Advice for the First Aid tent

  1. I have to run the First Aid tent for an upcoming event for my kid's high school. I am looking for any advice I can get. Also, I am wondering if there are legal issues I need to be aware of. Is it okay to give people over-the-counter drugs that they sometimes come and ask for, such as Tylenol and Motrin? I'd appreciate any advice I could get. Thanks
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    About sleepy247

    Joined: Aug '02; Posts: 14
    OB nurse


  3. by   flowerchild
    Hi sleepy 247.
    No you can not give meds at your tent especially to minors! You have no idea of the Hx of any of the people you are treating. You are not a Dr. or a Pharmacist. Do not even have any OTC's at your tent. You will need: Water, water, water, and more water. You should also have you steth, BP cuff, and an oral thermometer. You should also have bandages, tape, bandaids, splints, and slings, and Lots of ICE. A cot would also come in handy. Is there a school nurse in the district?? Find out who the school nurse is for that school. Ask for their help and advice. If you are not a nurse then you should have a current first aid cert and CPR to have the background you will need to tx the minor injuries. You should also have a cell phone or radio that you can use to call up to the school and have them make your Emergency calls. If you are a nurse, O2 would be good to have also. Good luck and most of all have fun. Also, if you are a nurse you could show up early and identify any areas that you consider unsafe and have them changed before the event begins.
  4. by   valk
    Good advice from flowerchild. Just a few more things. You will also need a box of gloves & some zip lock bags to make ice packs unless you will be using chemical cold packs. If it's an event for students only you may want to ask the principal for the emergency contact cards. If you have a pocket mask bring it just in case you have to perform CPR.
    Have fun & don't be afraid to call for help.
  5. by   sjoe
    sleepy--I would suggest that you have a chat with your local Red Cross for guidance. They have a lot of experience with temp medical aid and may be able to keep you out of trouble. (Or even do it themselves?) Or if that doesn't work out, your local police department can probably direct you to companies who regularly do this for sporting events, rock concerts, etc. who might be willing to advise you.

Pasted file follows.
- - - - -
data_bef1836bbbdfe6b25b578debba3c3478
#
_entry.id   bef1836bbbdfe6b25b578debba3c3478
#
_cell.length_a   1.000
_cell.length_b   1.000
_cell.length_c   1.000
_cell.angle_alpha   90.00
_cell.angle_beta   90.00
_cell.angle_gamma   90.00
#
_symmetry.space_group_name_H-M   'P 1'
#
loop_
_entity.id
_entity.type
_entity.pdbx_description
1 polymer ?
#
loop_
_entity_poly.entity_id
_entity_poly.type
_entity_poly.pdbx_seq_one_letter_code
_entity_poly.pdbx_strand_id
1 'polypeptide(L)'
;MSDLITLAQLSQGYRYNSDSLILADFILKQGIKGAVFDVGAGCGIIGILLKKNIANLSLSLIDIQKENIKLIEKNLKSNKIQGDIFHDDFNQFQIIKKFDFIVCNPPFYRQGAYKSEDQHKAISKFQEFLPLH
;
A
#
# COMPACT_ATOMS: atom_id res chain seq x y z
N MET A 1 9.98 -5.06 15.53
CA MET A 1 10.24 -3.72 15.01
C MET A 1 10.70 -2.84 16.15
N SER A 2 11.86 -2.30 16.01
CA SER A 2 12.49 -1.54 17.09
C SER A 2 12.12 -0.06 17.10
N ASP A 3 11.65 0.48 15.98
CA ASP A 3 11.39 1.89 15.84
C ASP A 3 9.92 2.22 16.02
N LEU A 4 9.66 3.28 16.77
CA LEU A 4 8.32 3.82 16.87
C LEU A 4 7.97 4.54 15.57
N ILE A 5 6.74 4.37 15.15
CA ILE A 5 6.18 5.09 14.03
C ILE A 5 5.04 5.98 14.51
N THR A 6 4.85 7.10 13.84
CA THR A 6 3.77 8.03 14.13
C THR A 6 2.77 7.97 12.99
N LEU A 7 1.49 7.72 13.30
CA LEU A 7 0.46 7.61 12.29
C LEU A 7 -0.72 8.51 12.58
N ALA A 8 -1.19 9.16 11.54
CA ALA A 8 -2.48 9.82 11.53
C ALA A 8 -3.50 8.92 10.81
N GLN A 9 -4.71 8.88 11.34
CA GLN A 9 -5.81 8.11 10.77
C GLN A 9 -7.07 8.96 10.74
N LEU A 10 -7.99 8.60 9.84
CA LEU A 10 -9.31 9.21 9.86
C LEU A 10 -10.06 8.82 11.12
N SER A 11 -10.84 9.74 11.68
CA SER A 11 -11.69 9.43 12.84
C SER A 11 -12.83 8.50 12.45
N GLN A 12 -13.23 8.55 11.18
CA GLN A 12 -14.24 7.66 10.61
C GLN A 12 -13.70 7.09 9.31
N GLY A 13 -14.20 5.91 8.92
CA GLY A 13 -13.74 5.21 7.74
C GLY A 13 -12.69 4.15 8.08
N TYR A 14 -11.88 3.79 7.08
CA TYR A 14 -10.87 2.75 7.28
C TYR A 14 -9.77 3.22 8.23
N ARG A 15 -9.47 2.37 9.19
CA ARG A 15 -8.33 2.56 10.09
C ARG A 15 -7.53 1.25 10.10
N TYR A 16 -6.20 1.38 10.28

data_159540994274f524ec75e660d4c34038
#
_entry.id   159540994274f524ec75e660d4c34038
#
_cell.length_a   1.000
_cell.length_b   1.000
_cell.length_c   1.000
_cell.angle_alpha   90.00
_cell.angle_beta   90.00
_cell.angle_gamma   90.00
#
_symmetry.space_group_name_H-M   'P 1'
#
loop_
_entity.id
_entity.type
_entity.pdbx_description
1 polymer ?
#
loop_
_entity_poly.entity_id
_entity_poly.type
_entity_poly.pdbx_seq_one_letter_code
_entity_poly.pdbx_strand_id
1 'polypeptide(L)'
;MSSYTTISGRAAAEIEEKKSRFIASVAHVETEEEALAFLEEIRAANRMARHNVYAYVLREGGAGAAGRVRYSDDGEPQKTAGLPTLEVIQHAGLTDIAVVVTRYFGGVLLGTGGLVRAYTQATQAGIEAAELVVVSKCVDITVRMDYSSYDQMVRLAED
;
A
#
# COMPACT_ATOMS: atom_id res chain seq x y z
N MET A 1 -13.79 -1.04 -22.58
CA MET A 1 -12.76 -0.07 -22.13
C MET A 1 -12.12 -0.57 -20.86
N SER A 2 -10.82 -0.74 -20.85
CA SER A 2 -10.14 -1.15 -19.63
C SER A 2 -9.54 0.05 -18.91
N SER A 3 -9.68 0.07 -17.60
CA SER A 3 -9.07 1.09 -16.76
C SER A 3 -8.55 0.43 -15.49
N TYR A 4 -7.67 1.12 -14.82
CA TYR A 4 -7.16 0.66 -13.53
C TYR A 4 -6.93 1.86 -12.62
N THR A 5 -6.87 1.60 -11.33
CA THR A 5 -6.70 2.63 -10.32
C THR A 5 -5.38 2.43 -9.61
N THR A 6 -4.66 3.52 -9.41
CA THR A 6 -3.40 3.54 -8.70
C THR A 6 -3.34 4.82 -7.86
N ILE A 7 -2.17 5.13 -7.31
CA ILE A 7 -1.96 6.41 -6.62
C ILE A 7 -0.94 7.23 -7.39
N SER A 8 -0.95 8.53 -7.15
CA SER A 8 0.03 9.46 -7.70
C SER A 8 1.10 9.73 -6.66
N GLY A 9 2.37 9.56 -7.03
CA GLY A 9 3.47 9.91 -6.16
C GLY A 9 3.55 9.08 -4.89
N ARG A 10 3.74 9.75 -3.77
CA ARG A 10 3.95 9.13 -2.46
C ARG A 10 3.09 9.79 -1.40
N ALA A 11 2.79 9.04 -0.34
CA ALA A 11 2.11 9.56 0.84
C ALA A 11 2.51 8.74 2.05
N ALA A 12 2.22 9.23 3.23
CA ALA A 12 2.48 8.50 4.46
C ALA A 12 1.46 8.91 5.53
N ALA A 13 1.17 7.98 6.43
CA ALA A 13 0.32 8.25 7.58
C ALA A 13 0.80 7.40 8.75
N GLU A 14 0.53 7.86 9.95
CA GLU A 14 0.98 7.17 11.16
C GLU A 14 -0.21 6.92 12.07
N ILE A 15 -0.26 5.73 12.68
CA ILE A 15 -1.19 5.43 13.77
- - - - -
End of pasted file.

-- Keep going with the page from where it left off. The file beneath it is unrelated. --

There are a LOT of issues and potential problems here, legal and medical.
  6. by   sleepy247
    Thanks for the great ideas. Hopefully, the weather will cool off enough that I won't have to worry about heat related illnesses and bee stings!
  7. by   Jenny P
    I've helped man the first aid booth for the local high school's senior lock-in for the past few years. We have a doctor, nurse, or EMT volunteer scheduled for each of the scheduled sign up shifts; and also have slots available for non-medical volunteers. Our school district has individual (2 pill) packets of Tylenol and Motrin available for the kids; they can come in and sign out 1 packet and take them themselves. This is what they do in the school nurse office while in school anyway (once there is a parental signature on file), so we are not liable for "prescribing" OTC's to minors. Each year at this event, we dispense lots of bandaids, TLC, companionship, and several ace wraps for sprained or strained digits and ankles. One thing I have found to be invaluable is the sterile spray saline in a can. Our first aid booth is near the bathrooms, but if you've got someone with a skinned knee with dirt in it, trying to get that knee up in a school bathroom sink is sometimes tricky and the canned saline is easy to use. Do have paper towels handy for catching the drips! Don't use the spray directly into the eye, though because the pressure may be too great for that use; we have used it to rinse an eye by spraying it into a small paper dixie cup and having the kid hold it up to his eye and tipping his head back when the kid got something in his eye (that doc really liked the product for that use!).

    Most of all, be avilable and open and cheerful when the kids come in. Many times the kids are just tired and need a time out from all the activities; they just don't want to admit that to themselves! This can be a fun way to connect with the kids; many of my kids' friends would stop in and just say "Hi" to me and I've noticed that with the other volunteers also. We are an indoor event in early spring, so have never had to deal with bees yet.

    Hope that helps.
    Good luck and have fun.
    Last edit by Jenny P on Sep 23, '02
  8. by   sleepy247
    Jenny, Thanks so much! I really like the idea about the saline spray. I will be pretty far from running water so it will be a wonderful thing to have on hand. Thanks also for the advice on the OTC stuff. I will check w/ the school nurse at the high school and make sure of the rules in our area. My primary area of nursing is Labor and Delivery so I tend to feel very uncomfortable w/ any patient who isn't pregnant. This should be an adventure! Thanks again, Colleen
  9. by   eltrip
    If you're going to be outside, be sure to have sunscreen. Sunburns are still possible in Nashville at this time of year!

  10. by   blackbelt
    Even if it cools off I've noticed the yellow jackets are swarmming here in GA. Check with the local EMS they can give pretty good advice on what to have on hand